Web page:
Professional Rahim Hassanally frequently supports efforts to raise breast cancer awareness, and below shares how new automated cancer screenings help tackle the disease earlier.
Rahim Hassanally was born and raised in Dallas, Texas and attended Southern Methodist University, earning a degree in Political Science and English. Today, he’s a savvy businessman in the automotive industry who is passionate about breast cancer awareness.
“Breast cancer is a devastating disease that doesn’t discriminate based on age, and it leaves women and families feeling hopeless too often,” says Rahim Hassanally. “However, thanks to breakthroughs in cancer research and screenings––like recent advancements in automated breast ultrasound systems––doctors can restore their hope.”
In 2016 alone, the American Cancer Society registered over 245,000 new breast cancer patients in the country. The rising prevalence of the disease has increased demand for automated breast ultrasound systems (ABUS). This new technology replaces typical hand-held ultrasounds for breast screenings with unique benefits.
At the core of ABUS are high-frequency sound waves, but these devices also receive 3-D volumetric images. The transducer used in automated breast ultrasound systems is able to conduct an automatic scan of the targeted areas, which nearly eliminates operator dependency and degrees of human error. Additionally, Rahim Hassanally tells us, the new examination technique can perform cancer screenings much faster than traditional ultrasounds.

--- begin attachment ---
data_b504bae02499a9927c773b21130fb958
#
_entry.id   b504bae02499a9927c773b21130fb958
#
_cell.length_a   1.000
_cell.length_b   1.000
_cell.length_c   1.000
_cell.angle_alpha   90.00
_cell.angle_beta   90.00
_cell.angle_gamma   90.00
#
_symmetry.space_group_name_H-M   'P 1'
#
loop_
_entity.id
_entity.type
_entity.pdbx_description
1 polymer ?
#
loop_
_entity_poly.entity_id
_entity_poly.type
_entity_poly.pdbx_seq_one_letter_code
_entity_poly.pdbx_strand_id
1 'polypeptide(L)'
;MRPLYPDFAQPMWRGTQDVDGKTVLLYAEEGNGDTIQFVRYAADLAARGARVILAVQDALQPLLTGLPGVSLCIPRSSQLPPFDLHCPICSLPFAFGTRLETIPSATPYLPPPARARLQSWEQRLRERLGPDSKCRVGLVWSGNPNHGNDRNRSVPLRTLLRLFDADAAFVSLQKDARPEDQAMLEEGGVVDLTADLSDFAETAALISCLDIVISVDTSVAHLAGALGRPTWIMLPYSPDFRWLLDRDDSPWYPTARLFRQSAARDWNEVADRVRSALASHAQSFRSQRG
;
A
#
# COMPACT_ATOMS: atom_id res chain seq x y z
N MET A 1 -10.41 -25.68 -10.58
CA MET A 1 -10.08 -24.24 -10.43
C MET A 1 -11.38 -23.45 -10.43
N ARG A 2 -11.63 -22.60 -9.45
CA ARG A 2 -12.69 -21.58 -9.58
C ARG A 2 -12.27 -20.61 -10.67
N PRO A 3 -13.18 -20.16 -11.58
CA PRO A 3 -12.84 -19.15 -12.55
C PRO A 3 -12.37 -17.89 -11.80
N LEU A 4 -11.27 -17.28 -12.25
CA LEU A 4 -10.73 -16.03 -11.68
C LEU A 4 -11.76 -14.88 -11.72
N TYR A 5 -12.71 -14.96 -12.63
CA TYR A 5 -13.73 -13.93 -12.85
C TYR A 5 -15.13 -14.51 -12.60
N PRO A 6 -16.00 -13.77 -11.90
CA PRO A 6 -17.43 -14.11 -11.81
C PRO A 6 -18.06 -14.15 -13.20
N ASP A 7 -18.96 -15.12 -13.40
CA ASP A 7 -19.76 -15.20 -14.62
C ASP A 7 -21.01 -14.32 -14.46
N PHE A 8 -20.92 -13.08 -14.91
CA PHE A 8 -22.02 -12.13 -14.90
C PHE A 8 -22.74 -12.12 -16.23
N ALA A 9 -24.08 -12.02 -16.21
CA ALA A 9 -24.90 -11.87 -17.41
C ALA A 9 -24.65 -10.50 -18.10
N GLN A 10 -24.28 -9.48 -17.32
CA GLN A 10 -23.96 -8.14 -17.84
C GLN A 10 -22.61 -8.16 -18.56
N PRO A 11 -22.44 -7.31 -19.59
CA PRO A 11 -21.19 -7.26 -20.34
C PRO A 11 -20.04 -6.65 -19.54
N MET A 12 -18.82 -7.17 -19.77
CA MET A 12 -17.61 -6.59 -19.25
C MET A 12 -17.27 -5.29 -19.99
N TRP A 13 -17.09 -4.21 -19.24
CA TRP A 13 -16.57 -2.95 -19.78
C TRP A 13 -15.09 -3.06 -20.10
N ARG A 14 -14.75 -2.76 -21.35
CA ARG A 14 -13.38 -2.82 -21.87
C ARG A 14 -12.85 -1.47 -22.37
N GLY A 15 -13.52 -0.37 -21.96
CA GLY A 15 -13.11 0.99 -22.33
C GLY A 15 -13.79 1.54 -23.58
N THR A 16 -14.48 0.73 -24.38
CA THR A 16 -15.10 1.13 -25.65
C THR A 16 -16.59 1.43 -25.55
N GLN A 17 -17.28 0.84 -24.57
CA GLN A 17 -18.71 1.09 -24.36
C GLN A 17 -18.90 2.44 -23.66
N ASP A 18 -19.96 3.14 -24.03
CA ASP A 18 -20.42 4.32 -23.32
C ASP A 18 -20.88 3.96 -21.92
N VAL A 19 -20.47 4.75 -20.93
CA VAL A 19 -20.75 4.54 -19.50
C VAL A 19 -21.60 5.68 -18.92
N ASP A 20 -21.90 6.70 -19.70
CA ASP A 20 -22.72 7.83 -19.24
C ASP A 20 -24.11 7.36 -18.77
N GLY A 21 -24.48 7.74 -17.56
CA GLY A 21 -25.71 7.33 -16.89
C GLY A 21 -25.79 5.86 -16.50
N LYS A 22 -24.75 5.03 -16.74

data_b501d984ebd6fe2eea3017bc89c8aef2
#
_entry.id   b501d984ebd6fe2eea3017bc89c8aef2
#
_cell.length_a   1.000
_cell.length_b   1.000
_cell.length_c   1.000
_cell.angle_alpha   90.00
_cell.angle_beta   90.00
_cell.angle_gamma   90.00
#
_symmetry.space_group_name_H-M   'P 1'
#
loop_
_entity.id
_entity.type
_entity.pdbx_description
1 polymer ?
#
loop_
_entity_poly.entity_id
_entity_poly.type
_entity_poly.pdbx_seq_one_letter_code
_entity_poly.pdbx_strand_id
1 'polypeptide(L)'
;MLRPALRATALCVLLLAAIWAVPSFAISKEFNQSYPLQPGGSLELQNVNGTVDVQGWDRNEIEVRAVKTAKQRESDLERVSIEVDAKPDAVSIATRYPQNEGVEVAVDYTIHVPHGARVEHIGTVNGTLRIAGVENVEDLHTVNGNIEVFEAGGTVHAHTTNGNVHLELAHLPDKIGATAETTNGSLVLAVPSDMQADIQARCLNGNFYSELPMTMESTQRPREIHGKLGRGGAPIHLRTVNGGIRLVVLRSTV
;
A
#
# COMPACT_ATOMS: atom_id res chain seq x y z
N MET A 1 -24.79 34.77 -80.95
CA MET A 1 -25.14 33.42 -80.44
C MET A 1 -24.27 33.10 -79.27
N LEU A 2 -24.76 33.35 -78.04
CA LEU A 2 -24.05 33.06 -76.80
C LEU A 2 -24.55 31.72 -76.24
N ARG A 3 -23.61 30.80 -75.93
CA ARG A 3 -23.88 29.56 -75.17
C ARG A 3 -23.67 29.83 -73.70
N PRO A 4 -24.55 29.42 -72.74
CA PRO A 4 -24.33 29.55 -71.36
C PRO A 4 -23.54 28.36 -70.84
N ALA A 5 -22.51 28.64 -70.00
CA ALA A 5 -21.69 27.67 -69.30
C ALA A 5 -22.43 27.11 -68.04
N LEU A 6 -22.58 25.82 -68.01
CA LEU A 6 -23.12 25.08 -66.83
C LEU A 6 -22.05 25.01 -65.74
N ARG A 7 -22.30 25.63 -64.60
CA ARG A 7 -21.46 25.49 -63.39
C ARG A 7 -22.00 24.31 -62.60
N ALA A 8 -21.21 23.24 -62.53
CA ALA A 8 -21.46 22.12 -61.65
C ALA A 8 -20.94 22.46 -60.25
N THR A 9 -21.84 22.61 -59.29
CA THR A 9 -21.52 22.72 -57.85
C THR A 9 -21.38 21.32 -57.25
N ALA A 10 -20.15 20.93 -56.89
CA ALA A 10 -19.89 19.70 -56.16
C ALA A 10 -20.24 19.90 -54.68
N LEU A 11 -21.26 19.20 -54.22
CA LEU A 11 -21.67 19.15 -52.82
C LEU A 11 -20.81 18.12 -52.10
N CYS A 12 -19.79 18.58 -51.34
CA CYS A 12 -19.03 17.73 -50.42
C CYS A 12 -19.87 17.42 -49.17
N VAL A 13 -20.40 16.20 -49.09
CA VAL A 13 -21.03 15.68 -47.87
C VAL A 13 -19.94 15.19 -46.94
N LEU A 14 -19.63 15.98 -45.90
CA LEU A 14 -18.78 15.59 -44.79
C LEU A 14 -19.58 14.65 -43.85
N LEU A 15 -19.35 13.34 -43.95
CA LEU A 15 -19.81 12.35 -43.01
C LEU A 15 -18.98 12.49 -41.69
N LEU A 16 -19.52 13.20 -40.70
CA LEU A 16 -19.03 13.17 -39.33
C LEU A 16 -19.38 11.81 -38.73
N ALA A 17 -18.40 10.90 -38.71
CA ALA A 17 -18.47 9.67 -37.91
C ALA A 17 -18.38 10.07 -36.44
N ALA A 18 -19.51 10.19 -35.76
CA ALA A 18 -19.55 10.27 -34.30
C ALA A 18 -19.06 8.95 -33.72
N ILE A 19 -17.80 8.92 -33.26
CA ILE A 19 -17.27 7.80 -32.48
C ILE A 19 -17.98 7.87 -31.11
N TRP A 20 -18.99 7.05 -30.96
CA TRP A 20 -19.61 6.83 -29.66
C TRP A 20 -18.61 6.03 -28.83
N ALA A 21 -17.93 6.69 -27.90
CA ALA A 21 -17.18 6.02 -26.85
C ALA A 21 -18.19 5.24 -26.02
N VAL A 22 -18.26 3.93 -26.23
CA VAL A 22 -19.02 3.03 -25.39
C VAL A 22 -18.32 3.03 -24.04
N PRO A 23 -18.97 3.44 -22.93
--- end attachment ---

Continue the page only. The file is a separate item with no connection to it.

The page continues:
“Though these cancer screening systems are relatively new, they’ve already made a tremendous impact on how fast and thorough ultrasounds return critical data, allowing doctors and physicians to understand and address cancer with more precision and speed,” says Rahim Hassanally. “And instead of taking picture after picture to obtain accurate readings of patients’ tissue, newer devices within the last couple of years are able to create 3D-images that provide much more insightful data.”
The FDA approved the first ever automated breast ultrasound system in 2012, which was created by GE/U-Systems for enhanced screenings. Earlier models were able to capture many 2D images to relay back to doctors, about 2000 images on average, but it consumed a lot of time. Newer models rely on an advanced computer-aided detection system that runs on deep learning algorithms. The result is either single imaging that can highlight specific parts for enhanced observation or else a complete and accurate 3D model.
“We are gaining the power to detect breast cancer more thoroughly and quickly than ever before,” says Rahim Hassanally. “And now we’ve developed technology that uses full-film digital mammography to detect cancer down to the densest tissues, empowering medical professionals everywhere to view patients’ conditions with incredible precision.”